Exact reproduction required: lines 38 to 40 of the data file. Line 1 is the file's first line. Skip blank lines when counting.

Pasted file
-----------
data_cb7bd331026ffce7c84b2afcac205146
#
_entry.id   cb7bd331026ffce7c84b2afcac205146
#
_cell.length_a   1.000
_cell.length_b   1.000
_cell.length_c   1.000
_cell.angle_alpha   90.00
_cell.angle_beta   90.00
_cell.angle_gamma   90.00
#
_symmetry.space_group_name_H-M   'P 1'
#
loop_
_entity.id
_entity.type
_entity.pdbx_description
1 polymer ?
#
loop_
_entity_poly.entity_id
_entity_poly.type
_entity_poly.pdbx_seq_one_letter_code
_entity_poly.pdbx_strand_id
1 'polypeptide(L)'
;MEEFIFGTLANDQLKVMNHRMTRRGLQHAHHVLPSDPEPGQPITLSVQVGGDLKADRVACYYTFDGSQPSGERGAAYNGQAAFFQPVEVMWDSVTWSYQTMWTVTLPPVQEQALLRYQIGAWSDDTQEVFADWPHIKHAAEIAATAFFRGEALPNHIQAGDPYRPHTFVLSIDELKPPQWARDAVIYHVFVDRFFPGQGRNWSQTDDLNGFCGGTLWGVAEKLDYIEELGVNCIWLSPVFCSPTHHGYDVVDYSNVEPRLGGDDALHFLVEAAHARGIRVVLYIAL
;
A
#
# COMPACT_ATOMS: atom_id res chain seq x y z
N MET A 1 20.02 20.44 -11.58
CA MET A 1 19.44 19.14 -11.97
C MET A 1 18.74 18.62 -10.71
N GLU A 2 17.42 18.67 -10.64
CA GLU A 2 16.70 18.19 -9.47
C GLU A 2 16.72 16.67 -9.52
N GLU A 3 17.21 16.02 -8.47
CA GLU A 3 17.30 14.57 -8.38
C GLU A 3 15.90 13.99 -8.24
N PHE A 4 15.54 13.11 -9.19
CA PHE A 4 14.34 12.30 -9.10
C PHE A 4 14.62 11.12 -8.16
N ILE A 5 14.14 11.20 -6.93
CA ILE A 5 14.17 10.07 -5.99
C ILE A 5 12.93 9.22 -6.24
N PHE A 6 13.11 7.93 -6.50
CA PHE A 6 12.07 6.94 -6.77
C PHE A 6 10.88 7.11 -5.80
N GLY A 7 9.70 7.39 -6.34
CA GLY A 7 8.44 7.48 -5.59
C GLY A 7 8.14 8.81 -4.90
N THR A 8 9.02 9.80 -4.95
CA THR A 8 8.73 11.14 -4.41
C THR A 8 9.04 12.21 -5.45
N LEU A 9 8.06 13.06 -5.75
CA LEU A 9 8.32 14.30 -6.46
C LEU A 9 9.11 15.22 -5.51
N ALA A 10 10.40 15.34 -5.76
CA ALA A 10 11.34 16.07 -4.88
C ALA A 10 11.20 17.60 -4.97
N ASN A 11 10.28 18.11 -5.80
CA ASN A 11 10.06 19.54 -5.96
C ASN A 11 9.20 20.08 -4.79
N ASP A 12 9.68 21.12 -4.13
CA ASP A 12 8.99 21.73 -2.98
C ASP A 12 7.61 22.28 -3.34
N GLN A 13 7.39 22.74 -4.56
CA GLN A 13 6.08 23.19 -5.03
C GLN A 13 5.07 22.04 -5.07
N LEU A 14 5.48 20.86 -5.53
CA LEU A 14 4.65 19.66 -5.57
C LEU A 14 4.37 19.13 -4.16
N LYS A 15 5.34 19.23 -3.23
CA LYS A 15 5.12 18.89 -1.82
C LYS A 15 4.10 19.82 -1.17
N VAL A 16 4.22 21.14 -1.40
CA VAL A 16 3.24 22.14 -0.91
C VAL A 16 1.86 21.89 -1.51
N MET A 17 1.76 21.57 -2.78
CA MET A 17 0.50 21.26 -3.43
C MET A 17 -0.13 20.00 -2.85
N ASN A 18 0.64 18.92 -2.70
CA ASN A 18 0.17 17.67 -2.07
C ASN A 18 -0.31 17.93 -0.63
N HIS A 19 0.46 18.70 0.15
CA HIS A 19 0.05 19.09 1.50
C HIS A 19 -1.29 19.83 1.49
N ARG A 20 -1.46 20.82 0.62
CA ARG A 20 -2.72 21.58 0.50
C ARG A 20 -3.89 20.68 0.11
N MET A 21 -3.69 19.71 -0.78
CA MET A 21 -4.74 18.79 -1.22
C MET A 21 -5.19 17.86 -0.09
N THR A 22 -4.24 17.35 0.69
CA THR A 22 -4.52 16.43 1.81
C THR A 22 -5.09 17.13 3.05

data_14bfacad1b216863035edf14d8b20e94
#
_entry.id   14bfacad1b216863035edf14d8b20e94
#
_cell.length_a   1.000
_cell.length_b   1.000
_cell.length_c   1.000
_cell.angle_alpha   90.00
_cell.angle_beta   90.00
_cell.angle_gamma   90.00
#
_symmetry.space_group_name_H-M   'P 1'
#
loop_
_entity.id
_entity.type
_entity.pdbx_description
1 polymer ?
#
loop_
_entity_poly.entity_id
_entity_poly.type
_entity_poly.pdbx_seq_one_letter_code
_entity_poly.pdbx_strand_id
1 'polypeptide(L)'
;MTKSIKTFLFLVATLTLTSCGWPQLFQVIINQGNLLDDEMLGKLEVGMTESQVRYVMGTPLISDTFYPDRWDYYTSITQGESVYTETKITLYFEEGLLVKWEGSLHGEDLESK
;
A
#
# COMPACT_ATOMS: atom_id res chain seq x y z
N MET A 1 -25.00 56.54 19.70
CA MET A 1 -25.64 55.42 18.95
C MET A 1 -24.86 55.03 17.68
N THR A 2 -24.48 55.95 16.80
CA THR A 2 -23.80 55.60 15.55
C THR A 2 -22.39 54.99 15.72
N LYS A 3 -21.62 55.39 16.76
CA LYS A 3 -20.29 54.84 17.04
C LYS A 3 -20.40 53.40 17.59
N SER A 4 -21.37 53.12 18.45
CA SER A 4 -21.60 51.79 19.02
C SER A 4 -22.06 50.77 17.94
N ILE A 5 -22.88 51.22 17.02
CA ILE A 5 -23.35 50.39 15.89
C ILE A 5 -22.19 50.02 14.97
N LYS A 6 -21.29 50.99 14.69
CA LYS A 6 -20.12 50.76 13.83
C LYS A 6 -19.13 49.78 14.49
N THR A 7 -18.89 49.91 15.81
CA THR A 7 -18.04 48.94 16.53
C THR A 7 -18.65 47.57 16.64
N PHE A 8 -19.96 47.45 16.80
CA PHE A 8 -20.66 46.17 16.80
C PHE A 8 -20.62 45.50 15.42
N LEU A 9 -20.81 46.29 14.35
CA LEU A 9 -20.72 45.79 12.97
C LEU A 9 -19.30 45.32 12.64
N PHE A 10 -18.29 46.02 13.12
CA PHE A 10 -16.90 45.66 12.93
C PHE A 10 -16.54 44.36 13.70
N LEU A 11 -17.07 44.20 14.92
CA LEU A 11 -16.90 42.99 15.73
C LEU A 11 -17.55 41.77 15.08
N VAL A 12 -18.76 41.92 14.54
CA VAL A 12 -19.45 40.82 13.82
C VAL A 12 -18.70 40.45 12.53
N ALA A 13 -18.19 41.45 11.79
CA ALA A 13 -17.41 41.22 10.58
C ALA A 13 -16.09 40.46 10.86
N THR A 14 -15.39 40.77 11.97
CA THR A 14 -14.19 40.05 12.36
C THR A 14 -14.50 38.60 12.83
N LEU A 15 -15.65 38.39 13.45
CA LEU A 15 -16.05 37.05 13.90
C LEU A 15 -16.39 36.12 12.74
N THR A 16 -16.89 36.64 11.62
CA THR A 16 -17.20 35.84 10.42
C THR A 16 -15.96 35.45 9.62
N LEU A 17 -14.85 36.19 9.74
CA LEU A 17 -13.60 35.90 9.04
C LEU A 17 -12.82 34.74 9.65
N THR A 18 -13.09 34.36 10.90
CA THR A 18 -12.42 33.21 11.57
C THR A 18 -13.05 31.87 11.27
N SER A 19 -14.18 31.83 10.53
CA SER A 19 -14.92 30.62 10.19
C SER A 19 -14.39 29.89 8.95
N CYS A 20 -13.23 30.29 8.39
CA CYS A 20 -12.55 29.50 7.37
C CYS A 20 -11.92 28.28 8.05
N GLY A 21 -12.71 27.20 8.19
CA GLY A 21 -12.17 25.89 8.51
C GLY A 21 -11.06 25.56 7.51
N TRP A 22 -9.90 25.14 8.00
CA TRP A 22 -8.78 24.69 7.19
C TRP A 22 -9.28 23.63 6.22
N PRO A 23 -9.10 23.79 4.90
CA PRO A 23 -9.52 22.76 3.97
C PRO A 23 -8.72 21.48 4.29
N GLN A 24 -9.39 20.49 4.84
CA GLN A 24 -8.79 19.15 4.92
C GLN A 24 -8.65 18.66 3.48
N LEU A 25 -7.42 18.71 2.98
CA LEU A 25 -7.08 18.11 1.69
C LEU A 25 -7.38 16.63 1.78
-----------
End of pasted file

CA GLU A 3 17.30 14.57 -8.38
C GLU A 3 15.90 13.99 -8.24
N PHE A 4 15.54 13.11 -9.19